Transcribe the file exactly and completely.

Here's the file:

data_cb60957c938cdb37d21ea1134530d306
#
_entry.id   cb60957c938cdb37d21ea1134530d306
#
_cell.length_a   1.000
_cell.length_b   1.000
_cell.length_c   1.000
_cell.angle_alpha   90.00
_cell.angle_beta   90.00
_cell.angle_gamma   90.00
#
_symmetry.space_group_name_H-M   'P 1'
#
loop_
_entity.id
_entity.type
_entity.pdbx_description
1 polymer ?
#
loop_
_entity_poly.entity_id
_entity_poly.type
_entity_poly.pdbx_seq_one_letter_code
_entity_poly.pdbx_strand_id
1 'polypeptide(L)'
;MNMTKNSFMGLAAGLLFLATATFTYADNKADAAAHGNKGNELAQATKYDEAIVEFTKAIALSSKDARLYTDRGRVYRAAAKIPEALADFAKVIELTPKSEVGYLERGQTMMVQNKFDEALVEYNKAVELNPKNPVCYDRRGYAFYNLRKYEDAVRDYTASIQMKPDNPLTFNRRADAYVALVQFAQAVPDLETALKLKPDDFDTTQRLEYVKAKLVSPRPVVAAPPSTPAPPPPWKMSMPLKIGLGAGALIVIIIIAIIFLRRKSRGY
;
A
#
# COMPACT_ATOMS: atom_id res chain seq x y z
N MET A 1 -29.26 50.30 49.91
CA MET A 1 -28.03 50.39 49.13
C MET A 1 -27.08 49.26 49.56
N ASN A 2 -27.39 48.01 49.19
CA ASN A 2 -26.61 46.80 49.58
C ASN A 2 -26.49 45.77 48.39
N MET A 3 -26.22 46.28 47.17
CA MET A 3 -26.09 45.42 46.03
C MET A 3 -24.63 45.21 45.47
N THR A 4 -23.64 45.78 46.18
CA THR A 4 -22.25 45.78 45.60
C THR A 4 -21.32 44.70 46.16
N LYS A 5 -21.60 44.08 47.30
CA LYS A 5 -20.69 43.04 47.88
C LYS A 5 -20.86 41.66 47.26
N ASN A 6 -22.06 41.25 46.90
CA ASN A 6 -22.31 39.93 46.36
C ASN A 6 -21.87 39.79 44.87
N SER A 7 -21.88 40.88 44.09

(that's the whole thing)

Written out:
data_cb60957c938cdb37d21ea1134530d306
#
_entry.id   cb60957c938cdb37d21ea1134530d306
#
_cell.length_a   1.000
_cell.length_b   1.000
_cell.length_c   1.000
_cell.angle_alpha   90.00
_cell.angle_beta   90.00
_cell.angle_gamma   90.00
#
_symmetry.space_group_name_H-M   'P 1'
#
loop_
_entity.id
_entity.type
_entity.pdbx_description
1 polymer ?
#
loop_
_entity_poly.entity_id
_entity_poly.type
_entity_poly.pdbx_seq_one_letter_code
_entity_poly.pdbx_strand_id
1 'polypeptide(L)'
;MNMTKNSFMGLAAGLLFLATATFTYADNKADAAAHGNKGNELAQATKYDEAIVEFTKAIALSSKDARLYTDRGRVYRAAAKIPEALADFAKVIELTPKSEVGYLERGQTMMVQNKFDEALVEYNKAVELNPKNPVCYDRRGYAFYNLRKYEDAVRDYTASIQMKPDNPLTFNRRADAYVALVQFAQAVPDLETALKLKPDDFDTTQRLEYVKAKLVSPRPVVAAPPSTPAPPPPWKMSMPLKIGLGAGALIVIIIIAIIFLRRKSRGY
;
A
#
# COMPACT_ATOMS: atom_id res chain seq x y z
N MET A 1 -29.26 50.30 49.91
CA MET A 1 -28.03 50.39 49.13
C MET A 1 -27.08 49.26 49.56
N ASN A 2 -27.39 48.01 49.19
CA ASN A 2 -26.61 46.80 49.58
C ASN A 2 -26.49 45.77 48.39
N MET A 3 -26.22 46.28 47.17
CA MET A 3 -26.09 45.42 46.03
C MET A 3 -24.63 45.21 45.47
N THR A 4 -23.64 45.78 46.18
CA THR A 4 -22.25 45.78 45.60
C THR A 4 -21.32 44.70 46.16
N LYS A 5 -21.60 44.08 47.30
CA LYS A 5 -20.69 43.04 47.88
C LYS A 5 -20.86 41.66 47.26
N ASN A 6 -22.06 41.25 46.90
CA ASN A 6 -22.31 39.93 46.36
C ASN A 6 -21.87 39.79 44.87
N SER A 7 -21.88 40.88 44.09